Calvin was born 10 July 1509 in Noyon, France, which is nearly 600 miles from Wittenberg. When Luther stood at the Diet of Worms in 1521 and the outbreak of the Reformation spread, Calvin was an 11 year old boy who went on to study Philosophy in Paris. He went on to study and pursue a career in law and would not experience a conversion to Christ until 1533 when he was about 24 years old.

By that time Luther had already been excommunicated, translated the New Testament into German and his complete German translation of the Bible was close to being published. The following year Tyndale’s New Testament was in its final revision and the majority of key reformation books had been published and distributed.

By 1536 Calvin was working hard to reform the Church in Geneva and his publication of ‘the Institutes of the Christian Religion’ was in its 1st edition. And through his preaching and influence in Geneva, Calvin’s branch of the reformation spread throughout Geneva and the reformation reached its peak by 1545 and by influence continued on till about 1620. By 1545, many publications had been published and the majority position of the Reformation was Lutheran. Calvinism mainly taking root in France, Netherlands, and Scotland and remaining until after the counter reformation of 1648.

From the mid 16th century – the mid 17th century, Calvinism had taken root in England, Scotland, Greece, and Wales during the Puritan era, while Lutheranism held a majority throughout Europe, even making its way back to Rome itself. Thus, the simple facts remain that although Calvin’s influence had branches within the Reformation, it was probably not referred to as Calvinism until the 18th or 19th centuries, the majority of Calvinistic thought process at that time being the development and spread of the doctrines proclaimed in 1618 at the Synod of Dort and the Puritans who left England during the 17th century for America.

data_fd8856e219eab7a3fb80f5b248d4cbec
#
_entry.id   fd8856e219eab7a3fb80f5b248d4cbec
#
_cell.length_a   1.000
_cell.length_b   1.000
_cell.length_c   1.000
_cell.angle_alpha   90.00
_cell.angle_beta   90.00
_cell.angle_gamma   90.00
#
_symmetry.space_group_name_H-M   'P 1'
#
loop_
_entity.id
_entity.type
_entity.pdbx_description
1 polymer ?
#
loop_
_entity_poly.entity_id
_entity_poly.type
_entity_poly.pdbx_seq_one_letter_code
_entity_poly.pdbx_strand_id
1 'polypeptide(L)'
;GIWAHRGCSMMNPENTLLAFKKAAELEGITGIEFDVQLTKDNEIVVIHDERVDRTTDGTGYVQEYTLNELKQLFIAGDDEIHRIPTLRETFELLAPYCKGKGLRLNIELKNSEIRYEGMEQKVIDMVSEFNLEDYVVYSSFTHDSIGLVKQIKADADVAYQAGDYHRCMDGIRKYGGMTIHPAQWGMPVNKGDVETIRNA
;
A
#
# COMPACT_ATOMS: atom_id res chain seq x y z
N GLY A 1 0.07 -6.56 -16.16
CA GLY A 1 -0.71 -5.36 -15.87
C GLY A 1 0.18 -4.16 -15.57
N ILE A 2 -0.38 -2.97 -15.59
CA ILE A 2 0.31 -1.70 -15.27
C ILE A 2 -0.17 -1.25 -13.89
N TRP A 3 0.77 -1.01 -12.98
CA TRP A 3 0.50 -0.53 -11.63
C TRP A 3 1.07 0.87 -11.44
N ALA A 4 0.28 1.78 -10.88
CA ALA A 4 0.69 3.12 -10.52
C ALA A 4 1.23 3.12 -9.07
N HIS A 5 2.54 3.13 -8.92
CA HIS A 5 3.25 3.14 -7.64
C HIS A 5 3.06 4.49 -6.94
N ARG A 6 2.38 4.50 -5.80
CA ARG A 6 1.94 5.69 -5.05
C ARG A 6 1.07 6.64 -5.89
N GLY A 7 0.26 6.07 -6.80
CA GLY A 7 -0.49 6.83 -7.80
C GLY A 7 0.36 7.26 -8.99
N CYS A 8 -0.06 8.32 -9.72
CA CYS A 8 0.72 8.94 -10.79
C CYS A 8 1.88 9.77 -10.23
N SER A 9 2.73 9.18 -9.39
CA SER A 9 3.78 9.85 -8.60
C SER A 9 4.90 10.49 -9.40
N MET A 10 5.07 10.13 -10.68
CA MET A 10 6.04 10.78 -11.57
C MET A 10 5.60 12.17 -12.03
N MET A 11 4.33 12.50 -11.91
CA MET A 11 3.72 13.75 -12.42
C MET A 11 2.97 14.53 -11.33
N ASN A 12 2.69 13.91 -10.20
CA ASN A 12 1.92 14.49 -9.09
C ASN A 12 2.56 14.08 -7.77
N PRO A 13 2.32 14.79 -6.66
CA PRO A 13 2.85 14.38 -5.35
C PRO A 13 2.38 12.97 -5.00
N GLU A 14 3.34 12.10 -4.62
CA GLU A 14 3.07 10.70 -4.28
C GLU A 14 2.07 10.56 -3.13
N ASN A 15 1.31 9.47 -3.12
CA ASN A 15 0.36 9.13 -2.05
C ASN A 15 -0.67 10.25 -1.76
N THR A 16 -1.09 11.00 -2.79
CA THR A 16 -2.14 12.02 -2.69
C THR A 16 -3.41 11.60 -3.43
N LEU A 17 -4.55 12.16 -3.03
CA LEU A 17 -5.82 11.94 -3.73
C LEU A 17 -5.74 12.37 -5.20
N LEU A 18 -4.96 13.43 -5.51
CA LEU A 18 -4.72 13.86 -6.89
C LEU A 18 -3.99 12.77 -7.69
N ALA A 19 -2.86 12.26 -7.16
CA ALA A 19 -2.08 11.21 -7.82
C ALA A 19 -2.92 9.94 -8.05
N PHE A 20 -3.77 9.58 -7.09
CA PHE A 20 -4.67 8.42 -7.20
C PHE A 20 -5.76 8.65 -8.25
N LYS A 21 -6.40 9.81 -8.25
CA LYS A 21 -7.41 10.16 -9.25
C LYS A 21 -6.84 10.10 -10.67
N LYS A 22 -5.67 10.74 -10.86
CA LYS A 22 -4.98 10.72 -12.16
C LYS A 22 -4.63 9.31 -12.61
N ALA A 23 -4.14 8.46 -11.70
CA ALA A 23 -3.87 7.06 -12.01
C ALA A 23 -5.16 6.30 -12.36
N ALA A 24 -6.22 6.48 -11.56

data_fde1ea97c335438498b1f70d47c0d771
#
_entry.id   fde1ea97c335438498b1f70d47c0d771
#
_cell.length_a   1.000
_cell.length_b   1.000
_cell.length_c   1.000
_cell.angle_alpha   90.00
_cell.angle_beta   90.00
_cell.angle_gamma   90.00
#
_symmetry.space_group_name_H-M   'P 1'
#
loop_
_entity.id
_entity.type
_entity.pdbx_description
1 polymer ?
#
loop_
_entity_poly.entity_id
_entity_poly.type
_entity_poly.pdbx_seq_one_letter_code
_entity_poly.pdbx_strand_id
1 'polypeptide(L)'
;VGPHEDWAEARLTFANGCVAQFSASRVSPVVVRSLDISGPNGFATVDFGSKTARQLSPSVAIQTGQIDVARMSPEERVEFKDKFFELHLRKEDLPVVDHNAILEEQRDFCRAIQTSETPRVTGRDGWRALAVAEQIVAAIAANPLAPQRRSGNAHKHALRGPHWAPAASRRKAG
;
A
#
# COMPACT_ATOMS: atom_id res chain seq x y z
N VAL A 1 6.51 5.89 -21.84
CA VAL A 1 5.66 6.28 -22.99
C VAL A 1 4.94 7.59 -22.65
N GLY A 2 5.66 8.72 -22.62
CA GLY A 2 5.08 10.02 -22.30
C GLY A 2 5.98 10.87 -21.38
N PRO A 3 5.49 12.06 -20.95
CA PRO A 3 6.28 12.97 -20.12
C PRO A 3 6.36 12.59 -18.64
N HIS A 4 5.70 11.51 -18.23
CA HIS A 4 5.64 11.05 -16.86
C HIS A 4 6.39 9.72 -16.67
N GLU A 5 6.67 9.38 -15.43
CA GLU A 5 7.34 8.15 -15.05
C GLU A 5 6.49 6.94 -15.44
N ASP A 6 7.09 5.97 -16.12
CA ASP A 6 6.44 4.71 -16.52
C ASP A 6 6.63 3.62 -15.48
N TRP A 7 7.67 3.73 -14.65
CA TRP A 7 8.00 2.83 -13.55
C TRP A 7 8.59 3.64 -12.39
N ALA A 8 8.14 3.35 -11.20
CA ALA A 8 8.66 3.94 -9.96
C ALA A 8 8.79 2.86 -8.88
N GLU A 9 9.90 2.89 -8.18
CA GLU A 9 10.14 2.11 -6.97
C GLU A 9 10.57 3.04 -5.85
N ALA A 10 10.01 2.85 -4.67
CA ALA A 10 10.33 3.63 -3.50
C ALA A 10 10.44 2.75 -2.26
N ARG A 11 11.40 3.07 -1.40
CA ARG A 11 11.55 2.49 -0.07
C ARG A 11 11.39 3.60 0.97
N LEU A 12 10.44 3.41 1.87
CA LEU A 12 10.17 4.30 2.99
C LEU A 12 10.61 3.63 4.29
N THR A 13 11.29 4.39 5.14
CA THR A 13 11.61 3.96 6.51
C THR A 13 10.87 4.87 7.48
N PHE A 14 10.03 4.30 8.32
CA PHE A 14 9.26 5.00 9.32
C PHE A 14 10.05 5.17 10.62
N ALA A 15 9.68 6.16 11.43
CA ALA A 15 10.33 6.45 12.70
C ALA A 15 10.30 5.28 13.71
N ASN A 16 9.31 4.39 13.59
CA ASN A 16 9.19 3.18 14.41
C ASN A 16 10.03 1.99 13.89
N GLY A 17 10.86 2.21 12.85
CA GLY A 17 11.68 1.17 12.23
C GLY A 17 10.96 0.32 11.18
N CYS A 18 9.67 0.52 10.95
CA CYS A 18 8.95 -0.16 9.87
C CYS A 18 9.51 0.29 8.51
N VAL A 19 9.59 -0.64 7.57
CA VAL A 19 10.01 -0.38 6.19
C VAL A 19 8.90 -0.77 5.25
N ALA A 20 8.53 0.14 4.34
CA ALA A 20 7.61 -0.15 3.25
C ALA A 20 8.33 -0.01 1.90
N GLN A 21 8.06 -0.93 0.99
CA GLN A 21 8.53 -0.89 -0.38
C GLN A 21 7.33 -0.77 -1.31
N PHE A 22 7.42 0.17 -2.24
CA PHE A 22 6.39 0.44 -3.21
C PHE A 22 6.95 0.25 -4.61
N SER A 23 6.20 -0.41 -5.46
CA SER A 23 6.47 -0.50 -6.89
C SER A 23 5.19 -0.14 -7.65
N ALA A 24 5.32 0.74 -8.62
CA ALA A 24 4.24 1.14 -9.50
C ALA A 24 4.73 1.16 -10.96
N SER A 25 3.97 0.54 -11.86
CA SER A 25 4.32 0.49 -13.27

Geneva arms © 2017 Simon Peter Sutherland

Geneva arms © 2017 Simon Peter Sutherland

John Calvin’s steadfast work and devotion to the faith is to be admired and admonished, and I value his contribution to the reformation. I regard Calvin’s commentaries on Scripture among the best available. But, I am less favourable concerning the common claims that reformed theology is nothing more than Calvinism. On the contrary, the claim is little more than a fictitious propagation of this centuries favourite American Calvinist preachers, who because of their position on believers baptism, would probably have been either imprisoned or drowned by the very same people they claim to revere.

Surely it is time now for this fallacious claim to be amended!

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2017: A year of hope of renewal and Reformation!

Luther nailing his Thesis to the Church door © 2017 Simon Peter Sutherland

Luther nailing his Thesis to the Church door © 2017 Simon Peter Sutherland

This year, 2017, is the 500th anniversary of the Protestant Reformation.

On the 31st October 1517, Augustinian Monk, Martin Luther nailed his Ninety-Five Thesis to the Church door at Wittenberg.

The Thesis itself was centralised around his criticism of the Roman Catholic Church, the Papacy, Purgatory, and the selling of indulgences.